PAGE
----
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Will a price hike for the new iPhone backfire?

Word on the street is that Apple is approaching carriers with the idea of raising next-gen iPhone’s price by $100, but apparently they’re not willing to embrace it with open arms.


The base iPhone model in the US costs $200 with a conventional two year service contract. Carriers subsidize the price for their subscribers, who pay it back in monthly installments added to their phone bill. With the iPhone already under pressure from competitively priced rival, would raising the price be the right thing to do?

Peter Misek, analyst at Jefferies, believes so. In a note to investors today, Misek says that since there are no other “gaming-changing” phones expected to be released this year Apple just might be able to get away with bumping up the price since the iPhone line has a massive fan following. It has the sort of customers, even if a small subset, who wouldn’t mind a price hike as long as they get a new iPhone. Carriers obviously won’t pass up on the opportunity to sell it.¬†Misek says that since it is going to be the only “head-line worthy” high-end smartphone launching in fall, carriers wouldn’t dump it even if Apple raises the price.

Rumor has it that the additional $100 Apple wants to charge for the new iPhones would have to be equally split between subscribers and carriers. So if the latter covers $50, this raises the monthly payment on top of the phone bill. Subscribers would then have to pay $250 upfront, meaning that they need to put more money down while still having to stick with a two year service contract. In the U.S., companies have charged as much as $299 upfront for their latest and greatest devices, so Apple may not have anything to fear as far as its home turf is concerned.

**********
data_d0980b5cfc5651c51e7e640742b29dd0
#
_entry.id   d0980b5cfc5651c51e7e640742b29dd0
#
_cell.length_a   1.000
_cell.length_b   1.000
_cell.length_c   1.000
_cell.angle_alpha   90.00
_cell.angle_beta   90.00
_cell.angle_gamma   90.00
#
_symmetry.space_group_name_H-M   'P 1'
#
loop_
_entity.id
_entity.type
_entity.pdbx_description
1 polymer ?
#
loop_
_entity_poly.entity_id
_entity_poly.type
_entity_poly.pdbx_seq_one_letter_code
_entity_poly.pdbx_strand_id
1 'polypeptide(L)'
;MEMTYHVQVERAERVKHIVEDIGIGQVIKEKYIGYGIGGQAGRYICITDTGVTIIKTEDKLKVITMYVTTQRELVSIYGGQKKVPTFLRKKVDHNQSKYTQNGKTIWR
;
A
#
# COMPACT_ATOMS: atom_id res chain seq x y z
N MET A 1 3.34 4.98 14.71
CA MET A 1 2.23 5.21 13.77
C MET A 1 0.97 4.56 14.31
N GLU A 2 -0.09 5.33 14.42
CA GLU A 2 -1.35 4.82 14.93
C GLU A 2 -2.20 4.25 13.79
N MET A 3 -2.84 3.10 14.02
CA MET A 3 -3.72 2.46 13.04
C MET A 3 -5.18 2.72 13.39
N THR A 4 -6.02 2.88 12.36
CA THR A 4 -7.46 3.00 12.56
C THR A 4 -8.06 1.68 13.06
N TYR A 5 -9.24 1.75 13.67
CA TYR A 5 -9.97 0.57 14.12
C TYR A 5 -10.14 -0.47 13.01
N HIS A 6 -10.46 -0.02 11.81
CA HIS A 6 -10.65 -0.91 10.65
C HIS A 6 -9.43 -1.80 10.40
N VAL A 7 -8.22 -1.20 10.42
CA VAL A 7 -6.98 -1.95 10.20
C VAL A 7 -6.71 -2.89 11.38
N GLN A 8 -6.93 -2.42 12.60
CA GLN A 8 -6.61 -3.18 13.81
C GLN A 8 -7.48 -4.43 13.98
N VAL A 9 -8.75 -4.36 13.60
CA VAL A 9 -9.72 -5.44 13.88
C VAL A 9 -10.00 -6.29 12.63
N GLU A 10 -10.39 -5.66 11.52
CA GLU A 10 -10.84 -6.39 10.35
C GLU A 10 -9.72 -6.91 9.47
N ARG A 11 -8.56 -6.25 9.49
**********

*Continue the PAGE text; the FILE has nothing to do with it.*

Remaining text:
The move can backfire in markets where carrier subsidies aren’t as good as they are in the U.S., or where they don’t exist at all. If the price of a factory unlocked unit goes up by $100 that puts the new iPhones at a disadvantage, putting it even further away from the reach of most customers in emerging markets. Android OEMs have already been giving Apple a hard time in these markets with their competitively priced handsets, and ultimately they might be the ones reaping the rewards of what Apple aims to sow.

Source: CNET

Adrian Fonseca
Adrian Fonseca keeps a close eye on all Apple news, rumors, leaks and developments. In his spare time, he likes to read books.

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